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Top Ten Tips To Travelling with Under-5s

January 22, 2014

You’d think that being an ex-pat, which has in its very essence the whiff of travel,  when you go on holiday you’d want to stop.  Just stop.   Just stay in one place and let the world come to you. I know people who do that. They go ‘home’, being a rented house somewhere in the middle of their country of origin and play the numbers game: ‘We’ve travelled x thousand miles to get here, you can drive for 2 hours in your car to see us’ – that sort of thing.

We don’t do that. It’s our choice that we’re living in the middle of Islamabad, rather than in Harpenden. And so we travel, to see as many friends and family as we can in the time available.
We’ve just come back from our Christmas holiday in the UK. It was very lovely, but heavy on the old travel front (although we inevitably missed seeing some – you know who you are and I feel very sad about it. Will try harder in the summer).
In the past month I have spent: 16 hours in the air; 16 hours on a boat (8 hours at nighttime, mostly asleep; 8 hours during the day during which I spent 5 hours lying in my cabin in very stormy seas, mostly groaning); 8 hours at airports and more time in the car than is healthy, quite frankly. For all of the above I was accompanied by a 3 year old, a 1 year old and a husband.

I therefore feel qualified to compile a list on the grammatically dodgy but pleasingly alliterative ‘top tips to toddler travelling’. These are mostly geared towards flying, as that is generally the most restrictive form of travelling, but can be adapted to hideous ferry crossings (I’m still scarred) or epic car journeys.

1. Pack carefully.

You’ll need two bags. One with spare clothes and one with nappies, a limited number of toys (see no. 3 below), snacks and drinks and wipes.  Lots of wipes.  You really, really don’t want to run out of wipes.  And a couple of empty plastic bags. They’ll come in useful.    The one with spare clothes should contain as few clothes as you think you can get away with.  If you have two children, pack clothes that fit both, even if they fit them both badly.  For example, if he had had an accident on the aeroplane back to Islamabad, H would have stepped off the flight wearing pyjama bottoms which stop somewhere around the middle of his shin and a top which sported an elegant 3/4 length sleeve.  If the same had happened to little J, he’d have been seen wearing the same pyjamas with copious amounts of rolled up fabric.  However both would have been dressed (which is the aim here).  Which leads me on to my next point…

2. It’s all about survival

You may be the kind of mother who only allows her children wooden toys and organic mung beans.  Good on you. I salute your energy and ethos. However now is not the time.  Oh no.  Now is, in fact, the very time to indulge your children.   Buy that CBeebies magazine with the hideous and poorly made pink plastic fake phone on the front when you’re at the airport.  Do it.  I promise you won’t regret it.

I’m not a fan of computer games for children.  I let the boys play the odd game on my iPhone as a VERY special treat or if we’re waiting for the doctor.  That’s about it.  However on our flight over from Islamabad with Pakistan International Airlines, the entertainment system wasn’t working or, if it was, was showing Turkish soap operas.  We anticipated this might be the case, so hubby whipped out his Nintendo DS and H passed a very happy time playing Super Mario Cart. For hours.  About 6 hours in the end.  It was perfect.  So much so, that when I was having lunch with friends the next day who were bemoaning the fact that their 5 year old son wanted a computer game for Christmas which he wasn’t going to get, I started saying how brilliant I thought they were.  I was positively evangelistic.  They all stopped and looked at me.  We put it down to post-travel euphoria and moved swiftly on.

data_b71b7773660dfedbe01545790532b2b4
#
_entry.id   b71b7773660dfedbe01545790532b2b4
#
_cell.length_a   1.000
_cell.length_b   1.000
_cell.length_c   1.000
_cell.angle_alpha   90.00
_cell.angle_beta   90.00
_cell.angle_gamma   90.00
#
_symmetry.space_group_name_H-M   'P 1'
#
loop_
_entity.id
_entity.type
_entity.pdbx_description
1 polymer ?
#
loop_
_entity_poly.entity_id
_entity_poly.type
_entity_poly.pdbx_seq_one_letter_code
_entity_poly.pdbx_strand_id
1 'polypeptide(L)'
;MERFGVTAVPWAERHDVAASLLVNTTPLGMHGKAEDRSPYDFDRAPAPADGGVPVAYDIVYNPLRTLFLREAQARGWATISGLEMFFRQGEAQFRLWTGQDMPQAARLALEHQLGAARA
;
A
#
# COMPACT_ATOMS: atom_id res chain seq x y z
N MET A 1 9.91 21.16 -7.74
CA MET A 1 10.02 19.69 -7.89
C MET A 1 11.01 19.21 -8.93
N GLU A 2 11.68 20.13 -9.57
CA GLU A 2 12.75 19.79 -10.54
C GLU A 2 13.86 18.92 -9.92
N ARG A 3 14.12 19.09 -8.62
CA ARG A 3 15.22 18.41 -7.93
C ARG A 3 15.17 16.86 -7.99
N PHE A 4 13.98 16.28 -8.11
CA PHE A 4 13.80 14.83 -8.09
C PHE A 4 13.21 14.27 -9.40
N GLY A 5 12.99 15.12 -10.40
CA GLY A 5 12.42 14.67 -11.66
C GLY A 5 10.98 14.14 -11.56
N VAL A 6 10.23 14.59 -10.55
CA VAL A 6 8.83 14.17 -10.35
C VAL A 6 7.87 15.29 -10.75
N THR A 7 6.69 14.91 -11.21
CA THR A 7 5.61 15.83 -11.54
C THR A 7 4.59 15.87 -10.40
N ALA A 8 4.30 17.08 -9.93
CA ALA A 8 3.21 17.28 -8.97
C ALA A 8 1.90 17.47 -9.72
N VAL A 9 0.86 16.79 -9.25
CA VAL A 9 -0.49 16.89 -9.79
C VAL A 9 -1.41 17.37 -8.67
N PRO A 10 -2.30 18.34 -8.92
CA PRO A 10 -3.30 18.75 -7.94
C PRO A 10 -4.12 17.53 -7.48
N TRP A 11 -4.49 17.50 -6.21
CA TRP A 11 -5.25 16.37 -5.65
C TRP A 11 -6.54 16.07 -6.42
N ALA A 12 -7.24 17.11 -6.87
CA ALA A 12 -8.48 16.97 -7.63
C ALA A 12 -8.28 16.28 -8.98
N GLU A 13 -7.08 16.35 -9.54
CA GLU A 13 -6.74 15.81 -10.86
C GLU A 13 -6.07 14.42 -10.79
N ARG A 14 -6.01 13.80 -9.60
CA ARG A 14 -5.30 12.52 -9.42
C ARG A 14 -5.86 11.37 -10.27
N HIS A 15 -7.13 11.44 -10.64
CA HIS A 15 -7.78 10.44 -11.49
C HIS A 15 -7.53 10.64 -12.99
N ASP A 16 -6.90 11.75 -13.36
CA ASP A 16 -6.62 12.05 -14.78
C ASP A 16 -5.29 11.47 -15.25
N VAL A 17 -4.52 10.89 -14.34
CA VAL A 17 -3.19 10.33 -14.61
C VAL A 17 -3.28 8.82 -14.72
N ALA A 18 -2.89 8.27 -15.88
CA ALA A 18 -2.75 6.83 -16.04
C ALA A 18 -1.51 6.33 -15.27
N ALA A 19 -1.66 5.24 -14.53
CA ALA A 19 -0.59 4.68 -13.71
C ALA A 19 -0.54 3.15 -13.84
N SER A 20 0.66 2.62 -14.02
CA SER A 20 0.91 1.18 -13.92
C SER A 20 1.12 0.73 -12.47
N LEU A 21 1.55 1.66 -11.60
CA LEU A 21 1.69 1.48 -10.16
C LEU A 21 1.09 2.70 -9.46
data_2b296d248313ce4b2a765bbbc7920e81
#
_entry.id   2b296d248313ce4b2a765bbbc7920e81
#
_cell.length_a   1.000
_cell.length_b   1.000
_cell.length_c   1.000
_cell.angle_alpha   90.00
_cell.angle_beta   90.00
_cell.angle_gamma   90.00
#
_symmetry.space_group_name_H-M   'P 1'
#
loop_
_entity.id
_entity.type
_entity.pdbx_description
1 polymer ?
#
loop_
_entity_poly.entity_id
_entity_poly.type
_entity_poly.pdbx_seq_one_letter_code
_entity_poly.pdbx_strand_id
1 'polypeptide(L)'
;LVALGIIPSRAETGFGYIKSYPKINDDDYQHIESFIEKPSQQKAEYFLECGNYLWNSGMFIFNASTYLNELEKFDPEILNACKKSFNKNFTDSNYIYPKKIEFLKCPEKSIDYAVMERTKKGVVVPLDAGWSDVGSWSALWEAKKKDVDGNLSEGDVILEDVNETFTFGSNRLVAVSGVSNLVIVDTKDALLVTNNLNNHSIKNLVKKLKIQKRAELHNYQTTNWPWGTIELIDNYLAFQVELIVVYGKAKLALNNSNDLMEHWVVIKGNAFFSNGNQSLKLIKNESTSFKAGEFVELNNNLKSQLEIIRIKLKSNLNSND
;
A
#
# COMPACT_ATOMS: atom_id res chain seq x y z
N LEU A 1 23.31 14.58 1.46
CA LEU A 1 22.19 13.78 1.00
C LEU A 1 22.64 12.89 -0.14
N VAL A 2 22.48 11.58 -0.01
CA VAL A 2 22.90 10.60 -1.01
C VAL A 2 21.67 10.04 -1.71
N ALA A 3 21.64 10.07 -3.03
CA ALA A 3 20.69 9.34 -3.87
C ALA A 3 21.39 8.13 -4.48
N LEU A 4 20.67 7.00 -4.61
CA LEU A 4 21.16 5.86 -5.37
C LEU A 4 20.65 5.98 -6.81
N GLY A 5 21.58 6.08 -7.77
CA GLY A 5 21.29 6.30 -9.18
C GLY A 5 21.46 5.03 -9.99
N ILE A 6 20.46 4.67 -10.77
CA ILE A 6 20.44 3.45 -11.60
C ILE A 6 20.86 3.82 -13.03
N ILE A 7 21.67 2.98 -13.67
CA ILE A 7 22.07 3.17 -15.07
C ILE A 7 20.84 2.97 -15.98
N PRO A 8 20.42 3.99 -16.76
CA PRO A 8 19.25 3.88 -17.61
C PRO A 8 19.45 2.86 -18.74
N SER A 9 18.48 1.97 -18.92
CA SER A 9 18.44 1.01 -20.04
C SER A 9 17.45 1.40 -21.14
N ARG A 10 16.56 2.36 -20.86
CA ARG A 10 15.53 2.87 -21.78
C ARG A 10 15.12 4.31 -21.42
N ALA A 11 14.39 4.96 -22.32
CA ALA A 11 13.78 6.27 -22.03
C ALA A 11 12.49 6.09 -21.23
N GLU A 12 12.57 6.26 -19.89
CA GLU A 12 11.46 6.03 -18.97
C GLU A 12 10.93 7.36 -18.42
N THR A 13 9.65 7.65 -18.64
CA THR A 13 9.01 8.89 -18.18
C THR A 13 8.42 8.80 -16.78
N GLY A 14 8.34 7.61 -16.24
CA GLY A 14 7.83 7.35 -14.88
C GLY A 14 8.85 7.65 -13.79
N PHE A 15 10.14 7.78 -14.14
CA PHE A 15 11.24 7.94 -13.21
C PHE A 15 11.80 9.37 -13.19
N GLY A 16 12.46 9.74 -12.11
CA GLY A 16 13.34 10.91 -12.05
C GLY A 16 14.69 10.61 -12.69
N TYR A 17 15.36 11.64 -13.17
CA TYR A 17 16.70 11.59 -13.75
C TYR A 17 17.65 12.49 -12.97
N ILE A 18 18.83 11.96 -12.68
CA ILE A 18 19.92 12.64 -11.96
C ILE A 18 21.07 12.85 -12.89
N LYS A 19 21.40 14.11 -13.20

3. The Use Of Toys

I was once given some very good advice about travelling with little ones.  The wise woman said “Pack some toys and give your child a new one every half hour”.  I can see how this would work, in theory.  Or if you have an exemplary child who will sit and play nicely with a toy and then express surprise and delight as a new dinky car is produced from the handbag.  In reality my sons will play with one toy for hours, or not at all.  There is absolutely no point in packing a range of educational and fulfilling toys – they’ll just fill the space into which you could have squashed a few more Pringles (see no. 5 below) and your little darling will instead spend a happy hour folding and unfolding the tray table in front of them. (For this reason it’s always best to make sure there’s an empty seat in front, if at all possible.) I do recommend, however, the children’s magazines from the airport shops.  The toys seem to be designed to last about the length of the flight, and if they get bored of them they can entertain themselves decorating their living space with stickers.

4. The Power Of The Comforter

J (4 months at the time) cried constantly on the way out to Islamabad.  I’d tried him with milk, to make sure his ears were ok (see no. 6) and I’d walked up and down the aeroplane with him to show him all the fun things we could see (the backs of people’s heads, their TV screens, that sort of thing) but nothing was working.  Then hubby tried.  Still no joy.  At the time we’d been putting a comforter in his cot, nicknamed ‘Tickly Sheep’ by H but J hadn’t seemed particularly interested.  However I suddenly remembered that I’d packed said Tickly Sheep in the spare clothes bag and so we got it out as a last ditch attempt to quieten him down.   It worked.   Immediately. We were so pleased, as were the people in the ten rows both front and back from us.  We now don’t travel without it.  However…